TCR / 13 December 2022

Honda Racing Driver Nestor Girolami comments on the all-new Honda Civic Type R TCR

The all-new Honda Civic Type R TCR, the racing car that will take the Japanese manufacturer into a new era of touring-car racing, was launched to global interest on Monday.

The car, which has been designed and built by Honda technical partner JAS Motorsport, made its track debut at Cervesina, Italy, last week in the hands of the experienced Argentinian driver Nestor Girolami.

Girolami, a Honda Racing Driver since 2019 and an 11-time race winner with the FK7 Civic Type R TCR across a variety of series, has given his initial thoughts on the latest version, based on the FL5 production model, which is set for its race debut in April next year.


What were your first impressions when you sat in the car at Cervesina for shakedown?

NG: “The first big difference was the cockpit. You feel much more comfortable with the seating position, which is adjustable like in a GT3 car, and the level of technology at your fingertips feels two steps ahead of the car I’ve been racing for the past few seasons. You sit closer to the centre of the car and lower too so it’s better for the weight distribution and because you sit lower, you feel what the car is doing through your body much more than in the old car.”


What was the initial driving experience?

NG: “It’s quite a bit easier to drive on the limit than the old car. It’s smoother all-round and you don’t have to fight as much to get a really fantastic lap. Drivers who are new to TCR should find it quite a bit easier to find the limit, but the best drivers should still be able to make a key difference.”


Where are the key developments from a driver’s point of view?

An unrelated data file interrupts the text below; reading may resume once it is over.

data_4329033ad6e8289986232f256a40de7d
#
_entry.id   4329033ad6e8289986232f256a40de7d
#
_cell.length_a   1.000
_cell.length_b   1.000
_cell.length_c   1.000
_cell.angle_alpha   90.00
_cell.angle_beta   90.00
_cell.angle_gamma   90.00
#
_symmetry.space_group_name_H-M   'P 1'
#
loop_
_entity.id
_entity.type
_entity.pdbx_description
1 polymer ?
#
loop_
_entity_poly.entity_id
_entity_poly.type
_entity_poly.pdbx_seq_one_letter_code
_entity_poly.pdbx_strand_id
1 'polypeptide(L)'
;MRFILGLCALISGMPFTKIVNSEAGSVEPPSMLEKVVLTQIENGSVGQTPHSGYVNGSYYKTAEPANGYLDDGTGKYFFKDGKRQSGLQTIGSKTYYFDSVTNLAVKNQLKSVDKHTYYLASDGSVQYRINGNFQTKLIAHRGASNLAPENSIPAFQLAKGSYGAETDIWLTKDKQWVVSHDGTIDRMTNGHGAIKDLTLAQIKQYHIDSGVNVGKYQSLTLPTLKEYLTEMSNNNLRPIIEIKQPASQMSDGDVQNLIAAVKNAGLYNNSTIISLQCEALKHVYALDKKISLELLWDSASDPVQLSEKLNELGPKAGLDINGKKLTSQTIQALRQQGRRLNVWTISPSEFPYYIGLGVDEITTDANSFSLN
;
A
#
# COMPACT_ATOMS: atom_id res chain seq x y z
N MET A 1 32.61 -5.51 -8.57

NG: “The old Honda was very good in medium-speed corners like you get at the Hungaroring, but on the new car the wheelbase is longer, so the handling is much improved in higher-speed corners and the stability is better under braking. Because the steering has been modified quite significantly, it’s more reactive on turn-in too, so you get the best of both worlds. Because the wheel is open at the top, you can’t cross your hands over in a really tight corner like the Melco hairpin at Macau, so the new steering system is a big help. It should make the car very strong on street circuits and in countries like Denmark and Sweden where the tracks are short and have some very tight corners.”


How much testing has been done so far?

NG: “Just two days at Cervesina, but it’s felt very promising. The engine ran strongly with no reliability issues and the car feels two steps forwards in every area. It’s a brand-new car and we still have a lot of work to do with the testing programme before it races, but it’s been a very encouraging start. The target is to make this car the global leader in TCR competition in 2023 and I feel very proud to have been chosen for these first tests by JAS Motorsport as we all work together to help their customer teams achieve this.”